Block Foundation Efflorescence
I have gutted the back section of my basement to the block foundation wall. Although black felt tar paper, studs, insulation, and vapor barrier may be an old technique, I have already renovated the front of my basement in that manner and plan to do the same to the back (I also have all of the materials purchased).
In the back southeast corner of my house there is quite a bit of efflorescence on the block foundation (see photos), indicating it might be saturated with water. The house is 41 years old, original paint on the floor, no signs of water leakage, 2 winters in my ownership with no leakage, first owner noting no leakage problems.
One thing to point out is the section that has the efflorescence was previously a cold room (used for wine making) that was not insulated OR vapor barriered on the warm side of the interior walls. Most likely little ventilation as well. I thought I might point that out, however I doubt that has anything to do with the efflorescence.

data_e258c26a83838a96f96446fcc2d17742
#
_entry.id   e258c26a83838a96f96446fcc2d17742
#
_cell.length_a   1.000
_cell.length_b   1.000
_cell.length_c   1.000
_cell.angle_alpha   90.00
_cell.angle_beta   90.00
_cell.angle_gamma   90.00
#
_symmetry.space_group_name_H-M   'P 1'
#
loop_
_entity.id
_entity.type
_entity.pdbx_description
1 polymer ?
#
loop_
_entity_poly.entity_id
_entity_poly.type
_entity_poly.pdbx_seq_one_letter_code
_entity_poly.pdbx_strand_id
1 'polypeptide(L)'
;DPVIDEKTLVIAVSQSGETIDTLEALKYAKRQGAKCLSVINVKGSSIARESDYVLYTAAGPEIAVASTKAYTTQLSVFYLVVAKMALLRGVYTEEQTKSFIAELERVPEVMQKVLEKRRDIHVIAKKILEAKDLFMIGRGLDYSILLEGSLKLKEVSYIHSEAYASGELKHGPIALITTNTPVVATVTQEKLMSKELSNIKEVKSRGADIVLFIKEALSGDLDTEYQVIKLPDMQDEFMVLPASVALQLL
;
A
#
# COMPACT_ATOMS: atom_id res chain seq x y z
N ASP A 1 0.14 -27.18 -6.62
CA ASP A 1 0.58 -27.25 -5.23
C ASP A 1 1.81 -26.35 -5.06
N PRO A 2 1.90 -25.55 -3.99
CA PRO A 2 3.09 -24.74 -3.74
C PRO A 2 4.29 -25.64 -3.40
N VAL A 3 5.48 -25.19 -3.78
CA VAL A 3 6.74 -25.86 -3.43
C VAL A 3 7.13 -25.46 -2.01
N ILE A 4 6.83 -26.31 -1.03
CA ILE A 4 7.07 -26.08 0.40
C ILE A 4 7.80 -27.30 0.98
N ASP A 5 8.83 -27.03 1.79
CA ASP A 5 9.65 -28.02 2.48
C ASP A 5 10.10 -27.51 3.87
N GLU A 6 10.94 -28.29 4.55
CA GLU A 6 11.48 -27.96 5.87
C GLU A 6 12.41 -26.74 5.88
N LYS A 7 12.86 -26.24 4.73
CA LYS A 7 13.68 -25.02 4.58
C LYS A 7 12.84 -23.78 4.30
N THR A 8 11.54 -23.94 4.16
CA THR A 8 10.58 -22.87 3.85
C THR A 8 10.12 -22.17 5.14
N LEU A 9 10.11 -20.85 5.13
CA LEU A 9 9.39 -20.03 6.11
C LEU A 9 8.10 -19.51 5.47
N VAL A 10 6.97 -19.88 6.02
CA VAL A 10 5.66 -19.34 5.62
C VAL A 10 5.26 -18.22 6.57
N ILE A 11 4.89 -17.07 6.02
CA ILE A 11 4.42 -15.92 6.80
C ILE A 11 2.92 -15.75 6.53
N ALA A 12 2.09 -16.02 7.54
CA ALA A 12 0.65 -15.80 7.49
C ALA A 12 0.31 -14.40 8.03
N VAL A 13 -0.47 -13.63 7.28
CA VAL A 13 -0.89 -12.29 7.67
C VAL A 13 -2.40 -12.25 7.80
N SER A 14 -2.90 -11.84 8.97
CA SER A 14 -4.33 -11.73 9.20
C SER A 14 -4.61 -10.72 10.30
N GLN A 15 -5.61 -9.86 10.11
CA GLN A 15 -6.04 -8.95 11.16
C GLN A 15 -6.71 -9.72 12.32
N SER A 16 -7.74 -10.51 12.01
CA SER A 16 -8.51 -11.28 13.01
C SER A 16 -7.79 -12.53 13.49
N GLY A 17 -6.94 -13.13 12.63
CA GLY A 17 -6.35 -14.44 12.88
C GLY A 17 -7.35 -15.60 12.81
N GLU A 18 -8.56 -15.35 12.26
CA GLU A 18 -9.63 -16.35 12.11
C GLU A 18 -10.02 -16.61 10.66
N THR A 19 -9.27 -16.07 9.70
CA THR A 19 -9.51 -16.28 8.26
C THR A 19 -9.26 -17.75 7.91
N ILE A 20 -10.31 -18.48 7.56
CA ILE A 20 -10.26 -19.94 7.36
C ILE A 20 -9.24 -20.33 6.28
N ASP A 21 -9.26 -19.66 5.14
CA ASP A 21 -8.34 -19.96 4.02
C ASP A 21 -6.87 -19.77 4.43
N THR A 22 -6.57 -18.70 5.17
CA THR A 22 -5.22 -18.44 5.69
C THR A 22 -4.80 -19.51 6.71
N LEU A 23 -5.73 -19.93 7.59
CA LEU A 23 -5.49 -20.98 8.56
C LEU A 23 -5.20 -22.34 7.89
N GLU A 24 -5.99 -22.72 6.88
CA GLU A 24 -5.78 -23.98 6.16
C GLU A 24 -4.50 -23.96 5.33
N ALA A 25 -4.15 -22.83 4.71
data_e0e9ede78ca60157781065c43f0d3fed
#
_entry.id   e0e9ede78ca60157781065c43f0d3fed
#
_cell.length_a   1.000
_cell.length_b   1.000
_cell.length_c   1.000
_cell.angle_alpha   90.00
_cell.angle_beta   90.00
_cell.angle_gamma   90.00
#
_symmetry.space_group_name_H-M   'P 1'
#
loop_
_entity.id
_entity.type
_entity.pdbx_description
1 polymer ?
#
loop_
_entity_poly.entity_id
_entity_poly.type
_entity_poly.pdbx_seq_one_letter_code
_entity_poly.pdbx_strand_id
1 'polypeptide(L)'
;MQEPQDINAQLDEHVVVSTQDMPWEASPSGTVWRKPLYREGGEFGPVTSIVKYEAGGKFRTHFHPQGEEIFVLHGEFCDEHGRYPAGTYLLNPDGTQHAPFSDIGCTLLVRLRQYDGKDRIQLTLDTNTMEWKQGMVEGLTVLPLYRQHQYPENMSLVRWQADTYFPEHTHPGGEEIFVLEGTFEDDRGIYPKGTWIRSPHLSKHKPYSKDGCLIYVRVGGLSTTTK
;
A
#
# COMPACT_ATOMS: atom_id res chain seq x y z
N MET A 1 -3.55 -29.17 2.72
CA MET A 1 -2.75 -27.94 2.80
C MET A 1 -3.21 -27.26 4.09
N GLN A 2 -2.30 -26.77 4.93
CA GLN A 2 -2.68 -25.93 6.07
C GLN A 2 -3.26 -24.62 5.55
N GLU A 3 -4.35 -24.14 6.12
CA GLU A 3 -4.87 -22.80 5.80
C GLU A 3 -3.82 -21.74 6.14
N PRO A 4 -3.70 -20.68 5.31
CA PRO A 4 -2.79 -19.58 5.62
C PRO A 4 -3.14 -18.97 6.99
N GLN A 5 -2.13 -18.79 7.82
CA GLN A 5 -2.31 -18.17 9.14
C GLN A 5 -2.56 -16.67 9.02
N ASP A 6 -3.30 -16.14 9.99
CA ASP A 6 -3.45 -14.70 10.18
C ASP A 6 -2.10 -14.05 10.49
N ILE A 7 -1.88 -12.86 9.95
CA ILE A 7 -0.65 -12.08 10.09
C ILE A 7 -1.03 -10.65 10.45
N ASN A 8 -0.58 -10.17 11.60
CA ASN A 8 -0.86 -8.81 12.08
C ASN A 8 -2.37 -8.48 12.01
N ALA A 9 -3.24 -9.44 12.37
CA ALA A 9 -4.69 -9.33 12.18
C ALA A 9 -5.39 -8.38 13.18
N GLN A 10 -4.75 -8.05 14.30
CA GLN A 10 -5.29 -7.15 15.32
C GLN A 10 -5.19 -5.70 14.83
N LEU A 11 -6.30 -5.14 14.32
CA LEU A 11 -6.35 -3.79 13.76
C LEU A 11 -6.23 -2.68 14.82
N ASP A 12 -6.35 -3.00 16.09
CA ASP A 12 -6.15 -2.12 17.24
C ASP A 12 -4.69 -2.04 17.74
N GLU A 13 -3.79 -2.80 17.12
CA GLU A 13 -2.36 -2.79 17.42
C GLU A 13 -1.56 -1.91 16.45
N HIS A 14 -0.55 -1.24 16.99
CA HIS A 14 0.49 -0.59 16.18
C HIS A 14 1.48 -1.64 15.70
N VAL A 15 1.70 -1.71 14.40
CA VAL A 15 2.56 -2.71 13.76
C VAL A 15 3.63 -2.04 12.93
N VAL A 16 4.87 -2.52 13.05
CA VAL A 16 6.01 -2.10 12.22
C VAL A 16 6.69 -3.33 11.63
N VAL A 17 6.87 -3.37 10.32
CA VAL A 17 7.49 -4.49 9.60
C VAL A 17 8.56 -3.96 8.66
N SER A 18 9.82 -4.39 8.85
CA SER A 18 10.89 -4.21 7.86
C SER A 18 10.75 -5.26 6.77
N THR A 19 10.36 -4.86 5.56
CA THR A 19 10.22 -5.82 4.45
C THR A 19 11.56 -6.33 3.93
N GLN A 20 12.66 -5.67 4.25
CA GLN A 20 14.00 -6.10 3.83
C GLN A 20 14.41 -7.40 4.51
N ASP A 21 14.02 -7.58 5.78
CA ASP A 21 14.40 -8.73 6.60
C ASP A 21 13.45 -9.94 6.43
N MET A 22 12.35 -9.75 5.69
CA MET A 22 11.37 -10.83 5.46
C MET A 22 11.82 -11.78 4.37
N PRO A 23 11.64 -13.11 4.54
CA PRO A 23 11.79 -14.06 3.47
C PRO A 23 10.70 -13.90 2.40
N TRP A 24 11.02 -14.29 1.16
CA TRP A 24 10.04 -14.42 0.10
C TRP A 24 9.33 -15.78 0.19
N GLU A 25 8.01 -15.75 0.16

My house is graded great on the front and sides, however the back (south side) is not the most ideal. About 10 feet away its relatively flat, but past there the ground is higher. I try my best to shovel and keep snow as far away as possible. There is rock at the back and I thought it might be to help absorb water, but I was told it was for the look and less work to keep the weeds from growing under the deck area.
Anyways... is there anything I should consider before fastening the tar paper and studs in place. I plan to wire brush off as much as I can, but I want to make sure that this won't cause any problems. I have heard of products that you have to saturate the block, and it helps to prevent any more saturation. But that can deteriote the block if not properly removed. I plan to avoid that.
Input and suggestions is much appreciated.
Efflorescence in brick and block is just the salts and loose minerals coming to the surface. Won't hurt anything.
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